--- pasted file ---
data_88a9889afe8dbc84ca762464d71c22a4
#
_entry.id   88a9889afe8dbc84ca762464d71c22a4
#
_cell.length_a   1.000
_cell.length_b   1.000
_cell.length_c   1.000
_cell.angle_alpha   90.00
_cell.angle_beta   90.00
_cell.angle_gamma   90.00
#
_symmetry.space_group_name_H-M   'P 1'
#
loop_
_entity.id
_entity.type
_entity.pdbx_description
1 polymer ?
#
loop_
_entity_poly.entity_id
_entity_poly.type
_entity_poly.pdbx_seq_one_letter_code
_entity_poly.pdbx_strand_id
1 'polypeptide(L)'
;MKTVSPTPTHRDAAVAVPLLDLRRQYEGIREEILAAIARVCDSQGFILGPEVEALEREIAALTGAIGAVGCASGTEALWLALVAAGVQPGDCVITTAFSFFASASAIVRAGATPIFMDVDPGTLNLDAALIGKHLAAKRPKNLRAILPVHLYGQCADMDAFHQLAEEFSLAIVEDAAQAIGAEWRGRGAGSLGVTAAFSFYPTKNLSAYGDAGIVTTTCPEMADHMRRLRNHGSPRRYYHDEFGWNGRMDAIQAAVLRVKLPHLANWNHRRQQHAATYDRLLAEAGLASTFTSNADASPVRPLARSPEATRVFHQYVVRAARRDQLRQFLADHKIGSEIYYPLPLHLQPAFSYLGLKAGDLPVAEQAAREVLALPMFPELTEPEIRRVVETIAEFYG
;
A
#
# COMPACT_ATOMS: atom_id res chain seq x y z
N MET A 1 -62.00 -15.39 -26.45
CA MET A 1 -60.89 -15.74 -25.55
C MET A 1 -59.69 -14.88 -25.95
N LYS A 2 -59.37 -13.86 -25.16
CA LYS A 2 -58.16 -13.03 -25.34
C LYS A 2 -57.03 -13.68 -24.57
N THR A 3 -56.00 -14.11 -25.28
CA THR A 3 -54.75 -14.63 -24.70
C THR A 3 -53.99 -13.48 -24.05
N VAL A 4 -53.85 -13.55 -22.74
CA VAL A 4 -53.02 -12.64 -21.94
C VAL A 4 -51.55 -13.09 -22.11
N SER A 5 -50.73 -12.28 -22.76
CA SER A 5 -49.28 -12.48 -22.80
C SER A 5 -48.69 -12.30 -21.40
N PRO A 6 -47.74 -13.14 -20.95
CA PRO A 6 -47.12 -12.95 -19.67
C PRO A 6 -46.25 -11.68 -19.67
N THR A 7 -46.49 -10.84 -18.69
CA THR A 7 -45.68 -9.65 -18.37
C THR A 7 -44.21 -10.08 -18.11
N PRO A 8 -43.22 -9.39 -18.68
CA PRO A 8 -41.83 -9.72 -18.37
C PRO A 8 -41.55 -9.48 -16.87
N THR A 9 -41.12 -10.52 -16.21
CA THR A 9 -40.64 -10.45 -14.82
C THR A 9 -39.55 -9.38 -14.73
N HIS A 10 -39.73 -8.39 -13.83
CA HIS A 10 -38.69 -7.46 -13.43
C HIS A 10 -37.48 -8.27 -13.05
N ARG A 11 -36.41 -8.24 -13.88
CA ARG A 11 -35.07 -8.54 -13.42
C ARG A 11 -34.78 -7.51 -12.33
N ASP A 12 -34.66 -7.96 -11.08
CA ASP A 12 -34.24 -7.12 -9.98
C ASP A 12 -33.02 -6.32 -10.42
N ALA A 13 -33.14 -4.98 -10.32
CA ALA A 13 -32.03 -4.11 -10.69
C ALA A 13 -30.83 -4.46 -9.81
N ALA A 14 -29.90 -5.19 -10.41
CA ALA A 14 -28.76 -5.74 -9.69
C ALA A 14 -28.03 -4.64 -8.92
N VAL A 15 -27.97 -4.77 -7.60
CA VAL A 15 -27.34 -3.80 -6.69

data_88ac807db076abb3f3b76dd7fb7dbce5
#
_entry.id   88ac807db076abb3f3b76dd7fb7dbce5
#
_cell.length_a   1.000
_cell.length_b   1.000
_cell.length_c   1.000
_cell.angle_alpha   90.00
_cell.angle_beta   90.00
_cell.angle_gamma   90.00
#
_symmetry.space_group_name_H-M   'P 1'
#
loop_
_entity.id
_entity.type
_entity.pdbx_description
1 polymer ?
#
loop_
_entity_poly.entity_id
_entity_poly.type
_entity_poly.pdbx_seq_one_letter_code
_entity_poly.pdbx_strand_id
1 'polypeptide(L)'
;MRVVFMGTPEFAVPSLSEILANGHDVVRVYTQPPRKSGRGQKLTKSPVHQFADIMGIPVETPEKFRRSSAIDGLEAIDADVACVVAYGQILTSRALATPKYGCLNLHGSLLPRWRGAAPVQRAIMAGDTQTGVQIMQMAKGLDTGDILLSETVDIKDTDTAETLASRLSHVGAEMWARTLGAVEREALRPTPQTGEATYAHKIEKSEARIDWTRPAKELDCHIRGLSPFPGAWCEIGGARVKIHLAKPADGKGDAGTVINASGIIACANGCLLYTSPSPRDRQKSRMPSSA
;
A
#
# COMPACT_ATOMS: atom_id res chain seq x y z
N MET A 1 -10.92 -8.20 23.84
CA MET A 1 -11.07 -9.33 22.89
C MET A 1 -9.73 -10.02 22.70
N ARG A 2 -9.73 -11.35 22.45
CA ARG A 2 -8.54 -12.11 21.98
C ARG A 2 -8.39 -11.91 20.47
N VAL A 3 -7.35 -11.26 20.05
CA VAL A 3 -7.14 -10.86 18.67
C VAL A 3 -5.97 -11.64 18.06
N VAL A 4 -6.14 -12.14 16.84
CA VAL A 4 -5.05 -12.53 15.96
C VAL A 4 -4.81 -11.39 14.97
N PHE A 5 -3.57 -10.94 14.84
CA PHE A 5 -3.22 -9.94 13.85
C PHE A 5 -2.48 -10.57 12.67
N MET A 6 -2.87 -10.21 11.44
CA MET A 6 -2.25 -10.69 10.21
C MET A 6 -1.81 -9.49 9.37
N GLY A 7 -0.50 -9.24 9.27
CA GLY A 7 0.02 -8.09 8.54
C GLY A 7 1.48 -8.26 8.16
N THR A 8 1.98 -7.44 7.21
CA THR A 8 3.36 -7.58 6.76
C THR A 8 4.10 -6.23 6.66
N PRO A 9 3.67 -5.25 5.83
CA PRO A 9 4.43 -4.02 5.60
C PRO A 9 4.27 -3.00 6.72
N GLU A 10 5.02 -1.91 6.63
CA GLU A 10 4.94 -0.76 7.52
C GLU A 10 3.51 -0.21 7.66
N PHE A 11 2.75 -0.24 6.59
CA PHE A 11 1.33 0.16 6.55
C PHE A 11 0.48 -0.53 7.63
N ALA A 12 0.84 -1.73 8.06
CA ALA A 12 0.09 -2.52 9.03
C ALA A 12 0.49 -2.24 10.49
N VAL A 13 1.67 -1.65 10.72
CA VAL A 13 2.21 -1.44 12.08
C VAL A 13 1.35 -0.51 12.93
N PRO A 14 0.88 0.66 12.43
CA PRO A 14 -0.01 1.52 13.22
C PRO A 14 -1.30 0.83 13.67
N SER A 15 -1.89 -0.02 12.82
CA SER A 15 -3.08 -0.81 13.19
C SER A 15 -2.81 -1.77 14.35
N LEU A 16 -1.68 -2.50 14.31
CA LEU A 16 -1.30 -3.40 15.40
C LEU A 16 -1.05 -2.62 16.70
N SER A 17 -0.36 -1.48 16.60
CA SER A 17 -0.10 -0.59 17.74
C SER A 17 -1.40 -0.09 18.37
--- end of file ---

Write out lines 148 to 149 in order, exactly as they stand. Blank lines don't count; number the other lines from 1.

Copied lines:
CA SER A 15 -3.08 -0.81 13.19
C SER A 15 -2.81 -1.77 14.35